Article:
Entrepreneur George Johnson '11 has chronicled his life and the healing he's found through therapy in a self-published memoir that came out earlier this year. (Courtesy photos)

Entrepreneur and star basketball alum shares about betrayal and healing

George Johnson ’11 was used to being the person who others came to for help. He grew up in northside Richmond, and through his work ethic and entrepreneurial savvy, he built multiple successful businesses by his early 20s that employed his friends and family. Several of those businesses are mental healthcare providers that serve low-income youth in Virginia, Texas, and Missouri.

It wasn’t until Johnson went through the most painful challenge of his life – being hounded by federal prosecutors in a years-long saga, during which he was betrayed by members of his own family – that he considered seeking mental health services for himself. 

“I’m a prideful guy,” Johnson said. “I’m the one who everyone comes to asking for things … I never thought about myself needing this assistance.” 

Johnson has chronicled his life: his childhood in Richmond, his success as a young basketball star, his meteoric rise as an entrepreneur, his federal trial, and the healing he’s found through therapy, in his self-published memoir, Double Crossed, which came out earlier this year. 

He first started writing as a therapeutic form of journaling while on house arrest last year. After two months, he had filled two notebooks, and began to consider sharing his story with the world. He thought about the “lack of education of mental health awareness” that he’d seen growing up in a Black, inner city community. 

“I knew who I’d be appealing to,” he said. “I look a certain kind of way. I sound a certain kind of way.”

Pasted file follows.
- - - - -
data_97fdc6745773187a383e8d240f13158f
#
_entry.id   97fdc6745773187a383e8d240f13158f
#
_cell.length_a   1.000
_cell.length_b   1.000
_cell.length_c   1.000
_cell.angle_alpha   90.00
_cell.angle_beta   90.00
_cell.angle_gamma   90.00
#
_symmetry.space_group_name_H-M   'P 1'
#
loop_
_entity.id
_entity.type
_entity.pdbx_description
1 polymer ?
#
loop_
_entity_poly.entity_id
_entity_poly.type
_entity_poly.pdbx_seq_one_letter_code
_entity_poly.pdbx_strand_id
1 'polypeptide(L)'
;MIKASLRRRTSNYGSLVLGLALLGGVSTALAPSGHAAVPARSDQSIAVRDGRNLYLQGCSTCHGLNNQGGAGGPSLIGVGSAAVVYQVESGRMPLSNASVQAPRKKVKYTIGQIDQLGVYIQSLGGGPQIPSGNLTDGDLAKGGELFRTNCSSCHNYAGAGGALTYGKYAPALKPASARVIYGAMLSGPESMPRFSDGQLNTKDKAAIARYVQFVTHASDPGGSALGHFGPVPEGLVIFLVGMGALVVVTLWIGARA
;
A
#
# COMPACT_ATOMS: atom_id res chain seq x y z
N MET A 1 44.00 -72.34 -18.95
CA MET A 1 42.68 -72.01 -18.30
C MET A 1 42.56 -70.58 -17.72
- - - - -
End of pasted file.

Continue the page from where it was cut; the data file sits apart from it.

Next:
Now he’s spreading the word even further, through conversations on podcasts and Instagram live and in articles. And people are responding. 

“I get a lot of people, every day, saying, ‘Man I never shared this,'” Johnson said. “Because I shared my story, it’s helped young kids and adults … all over the world.”

Early stardom

Before the book, before the trial, and before most of the businesses, Johnson was already making waves as a basketball player. Readers may remember his pivotal role in Eastern Mennonite University’s most decorated basketball season, when the Royals advanced to the NCAA Division III Elite Eight in 2010. Coach Kirby Dean had recruited him from the Miller School of Albemarle, where Johnson had enrolled for his senior year of high school. 

“He was just a really sharp kid … he was really articulate and had a lot of personality and was easy to talk to,” Dean said. “We just had a good chemistry from the get-go.”

Johnson said that learning to navigate uber-wealthy circles at the Miller School and Mennonite culture in college – especially when he faced disciplinary consequences from the administration for having a child with a classmate, out of wedlock – taught him how to communicate with, and earn respect from, just about anyone.

Being able to “graduate and do everything I did on the basketball court – it was, early in my life, basically an example of what I needed to do when I left EMU,” he said.

After graduating in 2011, Johnson was preparing to play professional basketball overseas when he was mugged and beat up (one of the many stories he shares in his book). His injuries kept him in the U.S., and he played semi-professionally in Richmond for two years before joining his brother’s mental health company as an office manager. 

Living and working with his brother proved to be untenable, though, and Johnson struck out on his own, offering administrative services to mental healthcare providers. As he started other businesses, he brought on friends and family to work for him. 

Despite his success, Johnson feels he was “operating out of fear,” similar to others he grew up around, he said. Where others might cope with anxiety and PTSD with drugs or alcohol, Johnson coped through workaholism – which made him a good financial provider, but took a toll on his relationships.